High gloss ceilings are one of the top interior design trends this year, and we love them, but if you are going to swap matte paints for gloss paints, ensure the plastered surface is perfect – high gloss finishes highlight every lump and bump.
5. Skipping out on drop sheets
If you want to avoid the headache of getting paint out of carpet or scrubbing your furniture and wooden floors, then drop cloths are an absolute must – as is using the right material.
Protecting floors and furniture from paint splatters with plastic sheeting is better than fabric, says Zak Flemming. These don’t absorb any paint or transfer it to the surfaces below. A good option if you have carpets is these heavy-duty sticky carpet protector sheets, which you can find at Amazon, that will also protect your flooring from workman's boots and dirt.
6. Forgetting to remove light fittings
You don’t need to be an engineering major to remove a light fixture from your ceiling, and removing these obstacles will result in a professional finish and protect your hanging fixtures from unsightly paint splatters, says Zak Fleming, professional handyman. Even if you don't think you will notice them from the ground, you will.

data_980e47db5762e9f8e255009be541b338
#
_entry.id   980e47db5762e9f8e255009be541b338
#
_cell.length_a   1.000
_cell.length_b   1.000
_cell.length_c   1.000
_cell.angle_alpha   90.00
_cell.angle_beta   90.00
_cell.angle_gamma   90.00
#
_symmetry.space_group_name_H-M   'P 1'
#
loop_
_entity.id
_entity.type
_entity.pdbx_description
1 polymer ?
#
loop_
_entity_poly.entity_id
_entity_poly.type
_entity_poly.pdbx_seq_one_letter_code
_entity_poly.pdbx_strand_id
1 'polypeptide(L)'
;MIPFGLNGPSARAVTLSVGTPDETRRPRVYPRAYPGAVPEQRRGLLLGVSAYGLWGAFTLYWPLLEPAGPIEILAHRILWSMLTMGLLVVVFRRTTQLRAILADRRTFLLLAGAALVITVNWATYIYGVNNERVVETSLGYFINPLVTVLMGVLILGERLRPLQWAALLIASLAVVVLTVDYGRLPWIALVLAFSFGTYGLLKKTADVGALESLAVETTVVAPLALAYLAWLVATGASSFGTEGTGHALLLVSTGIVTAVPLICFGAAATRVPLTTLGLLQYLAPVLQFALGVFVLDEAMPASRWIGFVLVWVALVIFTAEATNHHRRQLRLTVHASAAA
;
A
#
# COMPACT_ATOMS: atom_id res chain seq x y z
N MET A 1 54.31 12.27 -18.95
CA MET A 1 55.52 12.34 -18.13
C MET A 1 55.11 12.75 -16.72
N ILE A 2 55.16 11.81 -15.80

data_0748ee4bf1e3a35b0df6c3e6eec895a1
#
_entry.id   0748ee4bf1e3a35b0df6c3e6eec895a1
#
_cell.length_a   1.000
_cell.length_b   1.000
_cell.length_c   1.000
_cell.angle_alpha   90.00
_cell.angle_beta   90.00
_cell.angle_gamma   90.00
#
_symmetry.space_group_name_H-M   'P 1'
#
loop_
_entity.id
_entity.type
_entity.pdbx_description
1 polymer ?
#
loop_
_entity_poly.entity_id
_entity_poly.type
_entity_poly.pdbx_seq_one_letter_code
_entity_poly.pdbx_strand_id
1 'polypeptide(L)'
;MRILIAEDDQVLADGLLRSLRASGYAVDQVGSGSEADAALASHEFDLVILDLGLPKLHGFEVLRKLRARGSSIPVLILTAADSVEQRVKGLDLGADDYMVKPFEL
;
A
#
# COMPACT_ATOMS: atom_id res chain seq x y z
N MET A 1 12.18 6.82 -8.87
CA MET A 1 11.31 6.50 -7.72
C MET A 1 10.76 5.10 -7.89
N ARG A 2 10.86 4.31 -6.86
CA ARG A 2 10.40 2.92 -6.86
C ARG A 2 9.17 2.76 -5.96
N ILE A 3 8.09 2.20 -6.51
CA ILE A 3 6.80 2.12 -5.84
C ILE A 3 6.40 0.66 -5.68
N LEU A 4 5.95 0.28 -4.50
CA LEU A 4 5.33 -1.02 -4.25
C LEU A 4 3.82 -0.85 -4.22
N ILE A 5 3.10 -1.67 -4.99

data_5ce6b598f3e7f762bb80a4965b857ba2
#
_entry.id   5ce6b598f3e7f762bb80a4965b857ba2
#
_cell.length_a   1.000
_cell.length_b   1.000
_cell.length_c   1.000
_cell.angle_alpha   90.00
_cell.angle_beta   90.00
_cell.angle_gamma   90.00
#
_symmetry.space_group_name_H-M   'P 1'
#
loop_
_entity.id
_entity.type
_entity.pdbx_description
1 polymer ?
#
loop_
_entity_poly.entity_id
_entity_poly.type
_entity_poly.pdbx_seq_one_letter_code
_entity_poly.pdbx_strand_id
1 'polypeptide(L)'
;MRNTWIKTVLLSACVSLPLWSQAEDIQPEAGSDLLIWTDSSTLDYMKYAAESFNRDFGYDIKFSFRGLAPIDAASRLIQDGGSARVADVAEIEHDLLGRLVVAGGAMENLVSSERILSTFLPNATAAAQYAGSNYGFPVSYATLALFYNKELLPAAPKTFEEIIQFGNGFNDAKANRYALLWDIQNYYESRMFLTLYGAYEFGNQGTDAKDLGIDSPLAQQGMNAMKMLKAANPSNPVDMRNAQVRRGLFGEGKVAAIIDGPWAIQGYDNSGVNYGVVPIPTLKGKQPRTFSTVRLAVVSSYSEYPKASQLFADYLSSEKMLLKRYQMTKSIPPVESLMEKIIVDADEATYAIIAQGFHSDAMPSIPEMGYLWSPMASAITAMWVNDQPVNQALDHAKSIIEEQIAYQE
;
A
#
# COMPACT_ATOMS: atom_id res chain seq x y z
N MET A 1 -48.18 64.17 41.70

When removing a light fitting, always make sure to turn the electricity supply off at the breaker first, not just at the switch, to prevent injury.
7. Painting in the wrong direction
Unless you are looking to texture a ceiling, rolling in different directions, or rolling against the flow of natural light can leave permanent marks.
‘Believe it or not, you need to roll your ceiling with the direction of your natural light source,’ advises Bart Caldwell, professional painter. ‘This is a little-known professional trick to help hide those pesky roller marks.’
8. Not taking breaks
Any painting job, from painting a wall to painting an entire room, calls for regular breaks. But this is even more important when it comes to painting something as awkward as a ceiling, warns Erin Nutter, DIY mentor at The DIY Nuts, a home improvement blog.